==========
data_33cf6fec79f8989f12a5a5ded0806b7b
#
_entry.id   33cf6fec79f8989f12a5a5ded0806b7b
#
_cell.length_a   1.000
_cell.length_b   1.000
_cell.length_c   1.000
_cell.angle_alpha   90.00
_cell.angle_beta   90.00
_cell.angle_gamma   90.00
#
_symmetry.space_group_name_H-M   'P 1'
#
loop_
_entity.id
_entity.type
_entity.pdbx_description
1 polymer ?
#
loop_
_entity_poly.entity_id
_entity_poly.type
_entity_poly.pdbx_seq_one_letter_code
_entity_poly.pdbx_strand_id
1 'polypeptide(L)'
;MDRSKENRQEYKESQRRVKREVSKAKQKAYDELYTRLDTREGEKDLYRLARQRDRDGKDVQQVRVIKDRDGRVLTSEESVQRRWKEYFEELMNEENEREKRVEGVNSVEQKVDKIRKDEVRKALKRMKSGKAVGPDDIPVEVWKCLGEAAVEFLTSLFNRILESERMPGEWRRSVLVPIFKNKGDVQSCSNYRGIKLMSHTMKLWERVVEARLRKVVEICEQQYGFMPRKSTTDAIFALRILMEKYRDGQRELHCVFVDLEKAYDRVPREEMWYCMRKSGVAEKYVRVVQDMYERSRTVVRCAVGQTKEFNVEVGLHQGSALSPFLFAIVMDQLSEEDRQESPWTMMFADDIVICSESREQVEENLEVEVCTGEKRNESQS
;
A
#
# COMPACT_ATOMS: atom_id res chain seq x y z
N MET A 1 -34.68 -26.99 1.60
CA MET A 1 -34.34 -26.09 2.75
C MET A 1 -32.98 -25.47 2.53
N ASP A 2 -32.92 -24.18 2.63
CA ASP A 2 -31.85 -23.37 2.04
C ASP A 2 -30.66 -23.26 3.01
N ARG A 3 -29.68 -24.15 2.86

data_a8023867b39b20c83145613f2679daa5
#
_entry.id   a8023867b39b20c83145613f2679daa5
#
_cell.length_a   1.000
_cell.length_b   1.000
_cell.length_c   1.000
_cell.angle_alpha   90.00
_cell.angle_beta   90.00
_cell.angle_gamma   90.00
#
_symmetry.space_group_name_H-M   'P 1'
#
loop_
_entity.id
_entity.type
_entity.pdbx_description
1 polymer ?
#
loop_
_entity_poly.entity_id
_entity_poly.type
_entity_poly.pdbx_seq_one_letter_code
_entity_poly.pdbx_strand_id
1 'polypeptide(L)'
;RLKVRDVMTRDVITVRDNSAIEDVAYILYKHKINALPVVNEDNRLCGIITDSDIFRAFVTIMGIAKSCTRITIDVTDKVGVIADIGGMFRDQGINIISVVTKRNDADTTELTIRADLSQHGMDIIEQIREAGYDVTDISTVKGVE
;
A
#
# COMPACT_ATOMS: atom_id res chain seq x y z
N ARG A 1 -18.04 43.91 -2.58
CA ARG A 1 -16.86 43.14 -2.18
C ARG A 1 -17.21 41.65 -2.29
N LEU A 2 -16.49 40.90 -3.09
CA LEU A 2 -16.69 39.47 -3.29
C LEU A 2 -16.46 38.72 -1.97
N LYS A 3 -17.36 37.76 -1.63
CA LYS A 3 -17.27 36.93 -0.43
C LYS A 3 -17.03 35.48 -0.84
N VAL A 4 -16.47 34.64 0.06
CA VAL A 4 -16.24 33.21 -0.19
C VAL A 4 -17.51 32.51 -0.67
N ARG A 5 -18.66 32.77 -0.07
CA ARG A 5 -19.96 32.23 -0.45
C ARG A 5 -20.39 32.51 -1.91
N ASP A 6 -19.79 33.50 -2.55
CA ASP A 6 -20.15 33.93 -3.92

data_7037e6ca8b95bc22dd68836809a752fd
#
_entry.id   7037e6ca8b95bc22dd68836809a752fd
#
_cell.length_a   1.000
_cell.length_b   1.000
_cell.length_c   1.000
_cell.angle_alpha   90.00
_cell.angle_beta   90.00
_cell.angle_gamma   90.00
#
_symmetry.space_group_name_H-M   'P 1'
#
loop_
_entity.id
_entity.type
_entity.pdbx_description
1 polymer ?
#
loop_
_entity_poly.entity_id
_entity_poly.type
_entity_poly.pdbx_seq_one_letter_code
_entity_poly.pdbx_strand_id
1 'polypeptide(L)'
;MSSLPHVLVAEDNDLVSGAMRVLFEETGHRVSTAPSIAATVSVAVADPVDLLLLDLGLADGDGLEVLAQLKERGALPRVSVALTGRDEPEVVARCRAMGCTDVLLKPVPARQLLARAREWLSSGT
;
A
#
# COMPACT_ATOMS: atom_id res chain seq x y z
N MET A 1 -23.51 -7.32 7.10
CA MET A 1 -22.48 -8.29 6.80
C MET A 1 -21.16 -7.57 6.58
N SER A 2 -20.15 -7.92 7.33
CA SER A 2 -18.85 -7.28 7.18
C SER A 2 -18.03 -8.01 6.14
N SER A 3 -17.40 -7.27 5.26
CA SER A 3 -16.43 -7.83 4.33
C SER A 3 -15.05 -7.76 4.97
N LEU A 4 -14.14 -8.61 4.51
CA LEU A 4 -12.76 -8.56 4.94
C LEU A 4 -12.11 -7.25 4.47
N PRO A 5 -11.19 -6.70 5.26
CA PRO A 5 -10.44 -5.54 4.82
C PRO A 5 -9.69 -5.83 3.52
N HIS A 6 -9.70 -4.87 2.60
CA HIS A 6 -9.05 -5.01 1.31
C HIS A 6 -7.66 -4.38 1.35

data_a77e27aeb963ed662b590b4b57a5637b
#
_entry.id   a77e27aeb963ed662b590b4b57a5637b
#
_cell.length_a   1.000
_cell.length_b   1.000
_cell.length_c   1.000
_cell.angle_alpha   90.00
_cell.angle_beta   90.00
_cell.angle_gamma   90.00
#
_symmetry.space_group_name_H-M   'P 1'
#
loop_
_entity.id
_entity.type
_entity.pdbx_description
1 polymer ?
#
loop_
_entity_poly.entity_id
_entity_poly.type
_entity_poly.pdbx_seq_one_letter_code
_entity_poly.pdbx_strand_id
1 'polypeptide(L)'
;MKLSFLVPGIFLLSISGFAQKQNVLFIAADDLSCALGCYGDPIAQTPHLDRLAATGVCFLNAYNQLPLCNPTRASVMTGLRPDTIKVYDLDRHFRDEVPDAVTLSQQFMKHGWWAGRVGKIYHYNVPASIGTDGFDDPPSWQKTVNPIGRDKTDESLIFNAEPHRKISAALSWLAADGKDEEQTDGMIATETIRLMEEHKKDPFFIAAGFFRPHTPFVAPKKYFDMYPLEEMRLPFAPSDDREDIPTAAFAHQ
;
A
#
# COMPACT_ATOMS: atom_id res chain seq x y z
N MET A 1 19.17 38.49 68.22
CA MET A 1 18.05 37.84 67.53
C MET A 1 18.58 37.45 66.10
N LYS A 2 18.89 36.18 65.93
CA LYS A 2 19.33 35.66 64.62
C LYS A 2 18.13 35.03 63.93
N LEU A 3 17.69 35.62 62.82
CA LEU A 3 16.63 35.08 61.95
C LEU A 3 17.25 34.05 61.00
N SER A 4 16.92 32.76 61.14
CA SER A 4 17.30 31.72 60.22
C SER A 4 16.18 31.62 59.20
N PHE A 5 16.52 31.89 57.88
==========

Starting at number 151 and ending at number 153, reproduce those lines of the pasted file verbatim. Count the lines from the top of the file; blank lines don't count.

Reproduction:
#
loop_
_entity_poly.entity_id